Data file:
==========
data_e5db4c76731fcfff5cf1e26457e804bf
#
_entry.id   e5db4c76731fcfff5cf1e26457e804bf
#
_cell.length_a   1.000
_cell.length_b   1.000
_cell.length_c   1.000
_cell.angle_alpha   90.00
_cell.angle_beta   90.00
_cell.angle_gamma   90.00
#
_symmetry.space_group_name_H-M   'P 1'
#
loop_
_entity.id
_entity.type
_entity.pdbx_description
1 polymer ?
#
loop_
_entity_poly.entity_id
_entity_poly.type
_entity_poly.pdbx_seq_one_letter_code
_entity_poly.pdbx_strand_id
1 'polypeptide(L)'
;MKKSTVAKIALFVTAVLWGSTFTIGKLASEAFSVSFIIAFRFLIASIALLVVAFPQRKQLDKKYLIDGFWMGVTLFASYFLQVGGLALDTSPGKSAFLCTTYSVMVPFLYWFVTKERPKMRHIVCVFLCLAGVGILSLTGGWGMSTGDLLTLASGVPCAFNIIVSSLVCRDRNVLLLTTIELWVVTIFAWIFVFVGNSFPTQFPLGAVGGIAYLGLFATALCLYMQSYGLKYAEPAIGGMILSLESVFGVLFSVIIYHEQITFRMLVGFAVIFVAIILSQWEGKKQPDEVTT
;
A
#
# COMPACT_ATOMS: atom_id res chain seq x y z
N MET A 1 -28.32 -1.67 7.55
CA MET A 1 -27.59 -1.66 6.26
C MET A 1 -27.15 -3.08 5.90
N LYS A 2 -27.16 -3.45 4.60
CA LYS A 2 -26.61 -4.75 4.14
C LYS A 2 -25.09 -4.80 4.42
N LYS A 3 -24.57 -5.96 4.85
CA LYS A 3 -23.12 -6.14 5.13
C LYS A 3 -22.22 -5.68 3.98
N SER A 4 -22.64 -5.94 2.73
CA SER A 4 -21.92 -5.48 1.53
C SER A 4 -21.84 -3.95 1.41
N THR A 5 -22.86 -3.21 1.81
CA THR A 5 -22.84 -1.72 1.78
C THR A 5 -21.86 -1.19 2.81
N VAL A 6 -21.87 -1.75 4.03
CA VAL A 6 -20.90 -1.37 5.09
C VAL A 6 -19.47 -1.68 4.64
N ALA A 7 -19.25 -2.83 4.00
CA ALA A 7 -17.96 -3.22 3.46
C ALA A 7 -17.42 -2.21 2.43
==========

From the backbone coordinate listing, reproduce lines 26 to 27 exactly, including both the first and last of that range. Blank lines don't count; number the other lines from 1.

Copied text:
;MKKSTVAKIALFVTAVLWGSTFTIGKLASEAFSVSFIIAFRFLIASIALLVVAFPQRKQLDKKYLIDGFWMGVTLFASYFLQVGGLALDTSPGKSAFLCTTYSVMVPFLYWFVTKERPKMRHIVCVFLCLAGVGILSLTGGWGMSTGDLLTLASGVPCAFNIIVSSLVCRDRNVLLLTTIELWVVTIFAWIFVFVGNSFPTQFPLGAVGGIAYLGLFATALCLYMQSYGLKYAEPAIGGMILSLESVFGVLFSVIIYHEQITFRMLVGFAVIFVAIILSQWEGKKQPDEVTT
;